Mr. Mandela also had real capacity to grow, change and learn from mistakes—whether they were his own mistakes, or other people’s mistakes. In his autobiography, he talks powerfully about young activists who were brought into the prison where he and older leaders were held. These young people challenged many of the ways older activists saw the world and acted. Mr. Mandela talked about how he needed to learn from the younger generation. He showed an enormous capacity for change and learning that very few people—let alone political leaders—demonstrate in public.

He came from a very traditional, patriarchal world, and yet over time, his definition of human and civil rights changed. He embraced gay and lesbian rights, which was not something someone from his world would readily have done. At the same time, when he really believed in something, he was unshakable. He was absolute in his belief in his political party and organization, in a way that I consider both helpful and hurtful. He was a man of paradox: In some ways, he was unshakeable. In many other ways, he was open to change and growth.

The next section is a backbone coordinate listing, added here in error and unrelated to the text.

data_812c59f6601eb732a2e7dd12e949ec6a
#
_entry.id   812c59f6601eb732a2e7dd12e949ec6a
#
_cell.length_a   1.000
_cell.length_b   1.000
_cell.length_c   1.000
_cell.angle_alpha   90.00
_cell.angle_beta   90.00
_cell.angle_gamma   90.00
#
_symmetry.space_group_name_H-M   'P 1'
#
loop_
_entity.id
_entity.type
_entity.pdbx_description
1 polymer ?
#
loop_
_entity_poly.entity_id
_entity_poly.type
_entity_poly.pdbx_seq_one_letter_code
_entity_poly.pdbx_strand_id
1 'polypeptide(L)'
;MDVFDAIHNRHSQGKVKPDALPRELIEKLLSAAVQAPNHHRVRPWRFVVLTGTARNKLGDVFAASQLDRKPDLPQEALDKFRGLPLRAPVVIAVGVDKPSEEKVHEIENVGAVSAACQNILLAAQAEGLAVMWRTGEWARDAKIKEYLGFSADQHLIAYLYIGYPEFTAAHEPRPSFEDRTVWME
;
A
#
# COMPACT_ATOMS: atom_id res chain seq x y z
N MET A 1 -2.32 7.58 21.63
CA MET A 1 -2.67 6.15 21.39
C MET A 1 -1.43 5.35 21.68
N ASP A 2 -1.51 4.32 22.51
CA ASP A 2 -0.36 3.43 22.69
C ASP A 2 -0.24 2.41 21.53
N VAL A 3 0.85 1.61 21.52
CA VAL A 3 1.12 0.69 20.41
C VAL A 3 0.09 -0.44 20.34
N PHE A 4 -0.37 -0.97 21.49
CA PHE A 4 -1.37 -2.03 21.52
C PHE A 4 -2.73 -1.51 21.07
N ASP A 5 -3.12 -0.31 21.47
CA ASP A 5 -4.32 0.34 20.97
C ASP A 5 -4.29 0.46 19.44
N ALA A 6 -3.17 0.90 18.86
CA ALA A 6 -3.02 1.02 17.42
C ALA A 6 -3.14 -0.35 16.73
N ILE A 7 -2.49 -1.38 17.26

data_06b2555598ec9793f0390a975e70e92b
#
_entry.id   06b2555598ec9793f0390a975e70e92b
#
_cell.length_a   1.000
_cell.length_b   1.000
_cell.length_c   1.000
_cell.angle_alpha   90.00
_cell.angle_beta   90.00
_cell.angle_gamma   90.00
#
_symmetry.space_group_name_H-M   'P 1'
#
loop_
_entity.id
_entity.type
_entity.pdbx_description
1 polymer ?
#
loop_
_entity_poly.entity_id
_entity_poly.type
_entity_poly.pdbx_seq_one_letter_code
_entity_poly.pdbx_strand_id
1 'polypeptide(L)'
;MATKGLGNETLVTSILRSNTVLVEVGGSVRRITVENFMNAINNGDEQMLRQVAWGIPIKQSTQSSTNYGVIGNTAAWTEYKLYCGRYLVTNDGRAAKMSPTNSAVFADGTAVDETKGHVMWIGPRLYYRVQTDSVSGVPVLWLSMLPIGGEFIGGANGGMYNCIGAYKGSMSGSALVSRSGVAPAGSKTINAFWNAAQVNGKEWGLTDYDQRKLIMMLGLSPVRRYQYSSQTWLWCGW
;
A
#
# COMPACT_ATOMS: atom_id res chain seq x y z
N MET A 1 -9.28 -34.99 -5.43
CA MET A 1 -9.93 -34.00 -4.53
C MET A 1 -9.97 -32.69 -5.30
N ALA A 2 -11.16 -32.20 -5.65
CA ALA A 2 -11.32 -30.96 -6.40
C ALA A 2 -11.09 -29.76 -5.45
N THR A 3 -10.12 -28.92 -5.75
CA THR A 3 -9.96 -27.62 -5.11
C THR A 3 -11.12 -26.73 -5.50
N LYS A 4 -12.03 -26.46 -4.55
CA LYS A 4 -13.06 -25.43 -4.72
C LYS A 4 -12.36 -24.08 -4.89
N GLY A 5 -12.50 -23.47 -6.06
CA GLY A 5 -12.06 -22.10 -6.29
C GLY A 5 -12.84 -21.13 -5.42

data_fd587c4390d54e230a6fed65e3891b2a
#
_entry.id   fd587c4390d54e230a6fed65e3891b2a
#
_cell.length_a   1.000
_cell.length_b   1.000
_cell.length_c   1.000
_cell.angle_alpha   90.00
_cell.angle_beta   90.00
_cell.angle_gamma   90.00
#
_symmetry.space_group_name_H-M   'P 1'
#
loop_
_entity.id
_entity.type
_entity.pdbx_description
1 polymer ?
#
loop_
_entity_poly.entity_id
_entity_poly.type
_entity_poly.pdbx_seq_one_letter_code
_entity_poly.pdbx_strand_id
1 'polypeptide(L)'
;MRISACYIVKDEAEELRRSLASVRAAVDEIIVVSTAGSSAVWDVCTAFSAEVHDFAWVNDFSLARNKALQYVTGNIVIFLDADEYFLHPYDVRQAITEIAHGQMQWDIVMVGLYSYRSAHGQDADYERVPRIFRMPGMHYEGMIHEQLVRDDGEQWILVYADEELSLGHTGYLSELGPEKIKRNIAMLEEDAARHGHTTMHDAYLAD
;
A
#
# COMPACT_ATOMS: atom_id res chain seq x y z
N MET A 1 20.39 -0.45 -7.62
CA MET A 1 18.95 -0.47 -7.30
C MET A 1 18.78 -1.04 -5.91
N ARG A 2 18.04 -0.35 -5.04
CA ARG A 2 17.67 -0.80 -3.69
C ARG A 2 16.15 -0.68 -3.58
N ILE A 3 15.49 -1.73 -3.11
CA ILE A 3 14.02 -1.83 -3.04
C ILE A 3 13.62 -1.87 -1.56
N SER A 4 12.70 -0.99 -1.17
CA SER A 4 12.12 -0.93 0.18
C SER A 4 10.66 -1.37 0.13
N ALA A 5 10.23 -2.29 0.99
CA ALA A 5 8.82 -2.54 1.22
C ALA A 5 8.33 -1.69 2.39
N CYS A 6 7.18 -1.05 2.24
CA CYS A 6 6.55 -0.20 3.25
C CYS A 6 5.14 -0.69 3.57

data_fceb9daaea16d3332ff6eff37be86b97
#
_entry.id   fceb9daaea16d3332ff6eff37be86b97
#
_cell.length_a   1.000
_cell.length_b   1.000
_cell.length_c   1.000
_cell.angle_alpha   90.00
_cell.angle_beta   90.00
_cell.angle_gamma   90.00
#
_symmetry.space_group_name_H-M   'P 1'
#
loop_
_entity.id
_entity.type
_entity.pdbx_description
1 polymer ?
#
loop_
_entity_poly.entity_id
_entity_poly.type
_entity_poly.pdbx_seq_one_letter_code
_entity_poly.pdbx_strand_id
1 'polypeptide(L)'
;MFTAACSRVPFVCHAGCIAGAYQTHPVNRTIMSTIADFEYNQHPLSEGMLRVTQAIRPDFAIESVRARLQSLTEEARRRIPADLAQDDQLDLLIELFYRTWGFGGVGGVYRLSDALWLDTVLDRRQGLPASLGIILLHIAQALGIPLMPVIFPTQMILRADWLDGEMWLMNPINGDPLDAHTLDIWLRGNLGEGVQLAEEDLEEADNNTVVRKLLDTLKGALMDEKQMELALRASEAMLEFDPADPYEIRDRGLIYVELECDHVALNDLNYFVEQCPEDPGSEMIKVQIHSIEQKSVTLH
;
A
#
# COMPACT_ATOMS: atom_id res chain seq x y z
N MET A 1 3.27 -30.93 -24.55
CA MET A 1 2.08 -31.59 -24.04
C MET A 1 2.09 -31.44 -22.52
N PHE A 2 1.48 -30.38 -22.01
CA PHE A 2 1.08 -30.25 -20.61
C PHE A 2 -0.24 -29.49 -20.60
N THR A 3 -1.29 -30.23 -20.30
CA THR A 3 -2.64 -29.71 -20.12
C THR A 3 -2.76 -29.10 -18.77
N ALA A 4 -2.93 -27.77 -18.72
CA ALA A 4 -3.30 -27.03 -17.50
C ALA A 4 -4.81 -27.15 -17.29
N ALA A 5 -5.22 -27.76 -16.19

Q: How has South Africa and the rest of the world reacted to his death?
A: People have been going to his house in Johannesburg by the thousands to leave flowers, candles, notes and so on. It’s probably what everybody in South Africa is talking about right now, despite where they are in the country or their color or their economic status or education. The South African government has announced an official mourning period with a state funeral on Dec. 15. Many people who are not familiar with South Africa may not be aware that Sunday’s National Day of Prayer and Reflection to honor Mr. Mandela officially refers to all temples, churches, synagogues, mosques, etc. It reminds us that one of the positive legacies that Mr. Mandela reinforced was of religious pluralism and inclusivity. At his inauguration, he had representatives of many different faiths give prayers.